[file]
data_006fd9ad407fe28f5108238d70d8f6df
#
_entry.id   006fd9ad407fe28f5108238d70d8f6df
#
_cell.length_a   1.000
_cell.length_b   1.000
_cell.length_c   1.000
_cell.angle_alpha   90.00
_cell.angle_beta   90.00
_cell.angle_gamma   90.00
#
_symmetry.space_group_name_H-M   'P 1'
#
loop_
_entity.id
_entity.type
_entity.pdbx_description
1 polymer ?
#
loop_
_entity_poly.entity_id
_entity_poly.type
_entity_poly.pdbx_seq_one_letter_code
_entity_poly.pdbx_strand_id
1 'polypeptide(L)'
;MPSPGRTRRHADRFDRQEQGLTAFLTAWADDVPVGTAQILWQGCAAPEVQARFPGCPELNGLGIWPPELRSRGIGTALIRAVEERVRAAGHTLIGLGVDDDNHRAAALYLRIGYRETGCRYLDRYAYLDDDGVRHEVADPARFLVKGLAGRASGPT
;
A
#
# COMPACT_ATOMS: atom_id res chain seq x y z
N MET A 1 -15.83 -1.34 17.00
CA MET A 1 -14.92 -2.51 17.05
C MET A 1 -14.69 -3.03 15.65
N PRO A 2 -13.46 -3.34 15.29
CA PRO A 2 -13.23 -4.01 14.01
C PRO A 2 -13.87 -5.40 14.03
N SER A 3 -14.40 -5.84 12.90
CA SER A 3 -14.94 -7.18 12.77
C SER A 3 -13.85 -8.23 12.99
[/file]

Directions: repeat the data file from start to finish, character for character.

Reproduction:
data_006fd9ad407fe28f5108238d70d8f6df
#
_entry.id   006fd9ad407fe28f5108238d70d8f6df
#
_cell.length_a   1.000
_cell.length_b   1.000
_cell.length_c   1.000
_cell.angle_alpha   90.00
_cell.angle_beta   90.00
_cell.angle_gamma   90.00
#
_symmetry.space_group_name_H-M   'P 1'
#
loop_
_entity.id
_entity.type
_entity.pdbx_description
1 polymer ?
#
loop_
_entity_poly.entity_id
_entity_poly.type
_entity_poly.pdbx_seq_one_letter_code
_entity_poly.pdbx_strand_id
1 'polypeptide(L)'
;MPSPGRTRRHADRFDRQEQGLTAFLTAWADDVPVGTAQILWQGCAAPEVQARFPGCPELNGLGIWPPELRSRGIGTALIRAVEERVRAAGHTLIGLGVDDDNHRAAALYLRIGYRETGCRYLDRYAYLDDDGVRHEVADPARFLVKGLAGRASGPT
;
A
#
# COMPACT_ATOMS: atom_id res chain seq x y z
N MET A 1 -15.83 -1.34 17.00
CA MET A 1 -14.92 -2.51 17.05
C MET A 1 -14.69 -3.03 15.65
N PRO A 2 -13.46 -3.34 15.29
CA PRO A 2 -13.23 -4.01 14.01
C PRO A 2 -13.87 -5.40 14.03
N SER A 3 -14.40 -5.84 12.90
CA SER A 3 -14.94 -7.18 12.77
C SER A 3 -13.85 -8.23 12.99